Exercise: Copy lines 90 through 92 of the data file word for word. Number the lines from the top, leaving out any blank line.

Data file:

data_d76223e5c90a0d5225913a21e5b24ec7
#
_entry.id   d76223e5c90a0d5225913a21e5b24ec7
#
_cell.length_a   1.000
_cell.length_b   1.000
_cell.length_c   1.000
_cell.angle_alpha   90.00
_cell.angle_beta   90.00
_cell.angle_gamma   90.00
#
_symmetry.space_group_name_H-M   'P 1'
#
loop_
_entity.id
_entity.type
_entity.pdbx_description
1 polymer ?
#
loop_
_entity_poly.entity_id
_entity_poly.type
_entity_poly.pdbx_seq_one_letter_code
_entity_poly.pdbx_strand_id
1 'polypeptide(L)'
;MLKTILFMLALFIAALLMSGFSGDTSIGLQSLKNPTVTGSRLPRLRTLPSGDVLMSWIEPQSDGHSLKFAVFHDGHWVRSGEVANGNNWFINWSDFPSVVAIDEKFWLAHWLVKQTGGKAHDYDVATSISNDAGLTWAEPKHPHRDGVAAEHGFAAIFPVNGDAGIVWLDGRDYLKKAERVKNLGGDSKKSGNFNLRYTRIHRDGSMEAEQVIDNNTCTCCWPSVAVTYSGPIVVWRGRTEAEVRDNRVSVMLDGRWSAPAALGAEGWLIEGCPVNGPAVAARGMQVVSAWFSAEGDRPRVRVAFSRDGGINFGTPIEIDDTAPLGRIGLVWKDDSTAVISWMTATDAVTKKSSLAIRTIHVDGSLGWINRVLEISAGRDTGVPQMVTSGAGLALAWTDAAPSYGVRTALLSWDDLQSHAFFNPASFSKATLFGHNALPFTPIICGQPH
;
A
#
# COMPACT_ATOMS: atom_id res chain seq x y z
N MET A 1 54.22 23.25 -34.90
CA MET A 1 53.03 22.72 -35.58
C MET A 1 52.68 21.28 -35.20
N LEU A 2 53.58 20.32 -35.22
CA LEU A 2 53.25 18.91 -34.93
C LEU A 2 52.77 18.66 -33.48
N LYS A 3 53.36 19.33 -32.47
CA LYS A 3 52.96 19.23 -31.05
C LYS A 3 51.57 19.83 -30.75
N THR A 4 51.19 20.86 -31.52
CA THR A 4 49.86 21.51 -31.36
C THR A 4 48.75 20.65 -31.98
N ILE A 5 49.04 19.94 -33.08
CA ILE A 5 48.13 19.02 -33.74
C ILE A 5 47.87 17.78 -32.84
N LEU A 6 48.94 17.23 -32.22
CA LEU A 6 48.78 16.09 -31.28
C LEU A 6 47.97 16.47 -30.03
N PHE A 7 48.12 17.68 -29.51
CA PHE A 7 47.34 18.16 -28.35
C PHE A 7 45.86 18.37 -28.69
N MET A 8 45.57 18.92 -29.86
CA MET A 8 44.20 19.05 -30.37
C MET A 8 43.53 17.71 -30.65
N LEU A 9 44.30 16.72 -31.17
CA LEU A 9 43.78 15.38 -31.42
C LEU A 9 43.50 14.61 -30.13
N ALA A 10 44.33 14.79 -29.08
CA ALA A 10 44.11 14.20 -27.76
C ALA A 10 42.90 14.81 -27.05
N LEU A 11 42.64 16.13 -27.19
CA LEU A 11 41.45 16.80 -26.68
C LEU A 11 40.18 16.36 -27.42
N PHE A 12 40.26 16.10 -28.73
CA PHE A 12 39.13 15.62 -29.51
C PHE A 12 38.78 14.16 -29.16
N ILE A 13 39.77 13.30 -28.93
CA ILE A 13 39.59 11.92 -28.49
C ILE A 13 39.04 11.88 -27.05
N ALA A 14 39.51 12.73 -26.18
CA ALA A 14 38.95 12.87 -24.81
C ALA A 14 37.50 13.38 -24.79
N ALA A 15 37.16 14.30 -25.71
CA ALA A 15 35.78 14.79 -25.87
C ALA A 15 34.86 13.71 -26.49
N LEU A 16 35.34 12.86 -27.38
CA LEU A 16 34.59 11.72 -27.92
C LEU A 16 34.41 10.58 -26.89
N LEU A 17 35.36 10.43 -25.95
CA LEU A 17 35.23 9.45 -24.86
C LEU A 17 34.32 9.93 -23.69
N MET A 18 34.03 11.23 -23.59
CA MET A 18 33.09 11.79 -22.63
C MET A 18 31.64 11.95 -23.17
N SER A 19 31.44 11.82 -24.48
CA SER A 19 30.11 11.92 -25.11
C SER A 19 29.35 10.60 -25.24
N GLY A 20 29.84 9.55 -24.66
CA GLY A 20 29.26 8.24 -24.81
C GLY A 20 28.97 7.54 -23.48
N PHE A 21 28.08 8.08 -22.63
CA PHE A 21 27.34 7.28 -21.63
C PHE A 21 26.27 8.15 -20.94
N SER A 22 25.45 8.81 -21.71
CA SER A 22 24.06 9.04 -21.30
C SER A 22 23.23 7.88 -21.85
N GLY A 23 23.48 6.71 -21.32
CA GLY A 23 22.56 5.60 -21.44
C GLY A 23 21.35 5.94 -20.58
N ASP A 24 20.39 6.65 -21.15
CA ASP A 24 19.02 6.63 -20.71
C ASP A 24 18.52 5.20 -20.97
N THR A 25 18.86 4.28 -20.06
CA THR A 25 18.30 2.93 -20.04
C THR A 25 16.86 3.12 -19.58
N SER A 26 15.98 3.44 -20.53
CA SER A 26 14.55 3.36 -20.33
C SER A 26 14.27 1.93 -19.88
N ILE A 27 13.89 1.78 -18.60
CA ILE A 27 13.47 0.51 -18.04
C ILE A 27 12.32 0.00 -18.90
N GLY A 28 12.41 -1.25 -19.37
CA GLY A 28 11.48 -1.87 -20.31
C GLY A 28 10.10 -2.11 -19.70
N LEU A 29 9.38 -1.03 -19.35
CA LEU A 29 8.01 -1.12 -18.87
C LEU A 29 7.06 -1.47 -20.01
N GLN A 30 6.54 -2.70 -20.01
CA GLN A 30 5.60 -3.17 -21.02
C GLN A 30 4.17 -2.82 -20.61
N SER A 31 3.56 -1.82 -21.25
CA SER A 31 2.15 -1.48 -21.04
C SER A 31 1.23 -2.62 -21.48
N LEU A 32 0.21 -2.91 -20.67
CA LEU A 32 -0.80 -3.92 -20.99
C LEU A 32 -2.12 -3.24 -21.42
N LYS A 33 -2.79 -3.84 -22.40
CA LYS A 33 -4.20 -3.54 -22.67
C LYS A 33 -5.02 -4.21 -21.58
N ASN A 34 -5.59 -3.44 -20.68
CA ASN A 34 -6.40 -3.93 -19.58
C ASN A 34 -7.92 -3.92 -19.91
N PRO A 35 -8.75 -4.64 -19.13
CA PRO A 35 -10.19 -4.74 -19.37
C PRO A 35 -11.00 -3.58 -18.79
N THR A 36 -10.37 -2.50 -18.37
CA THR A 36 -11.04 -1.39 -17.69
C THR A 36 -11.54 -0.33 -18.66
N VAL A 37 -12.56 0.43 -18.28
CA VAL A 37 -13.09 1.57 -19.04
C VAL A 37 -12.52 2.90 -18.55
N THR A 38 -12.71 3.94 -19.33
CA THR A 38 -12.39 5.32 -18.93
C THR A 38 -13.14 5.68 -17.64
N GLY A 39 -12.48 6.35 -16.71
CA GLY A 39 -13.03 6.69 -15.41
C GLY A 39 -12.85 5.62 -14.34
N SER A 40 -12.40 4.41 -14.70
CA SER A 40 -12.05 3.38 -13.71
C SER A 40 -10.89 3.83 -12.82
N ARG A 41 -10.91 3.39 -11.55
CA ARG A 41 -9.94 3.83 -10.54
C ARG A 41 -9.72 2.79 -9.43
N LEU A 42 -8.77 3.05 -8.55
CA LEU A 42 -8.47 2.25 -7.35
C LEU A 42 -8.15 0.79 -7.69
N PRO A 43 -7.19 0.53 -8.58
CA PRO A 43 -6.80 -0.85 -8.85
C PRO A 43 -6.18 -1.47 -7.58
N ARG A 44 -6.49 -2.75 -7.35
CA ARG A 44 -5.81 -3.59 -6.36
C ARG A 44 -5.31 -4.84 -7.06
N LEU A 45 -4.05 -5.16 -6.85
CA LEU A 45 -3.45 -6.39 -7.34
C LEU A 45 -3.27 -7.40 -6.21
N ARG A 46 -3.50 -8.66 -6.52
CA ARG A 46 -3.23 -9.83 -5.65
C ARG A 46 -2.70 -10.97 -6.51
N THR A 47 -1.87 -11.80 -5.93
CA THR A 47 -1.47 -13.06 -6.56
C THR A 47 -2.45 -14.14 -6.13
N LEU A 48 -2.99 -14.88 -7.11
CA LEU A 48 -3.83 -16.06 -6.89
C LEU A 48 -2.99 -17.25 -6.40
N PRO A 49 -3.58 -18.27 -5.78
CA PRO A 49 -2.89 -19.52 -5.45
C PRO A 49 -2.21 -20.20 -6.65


C GLY A 20 28.97 7.54 -23.48
N PHE A 21 28.08 8.08 -22.63
CA PHE A 21 27.34 7.28 -21.63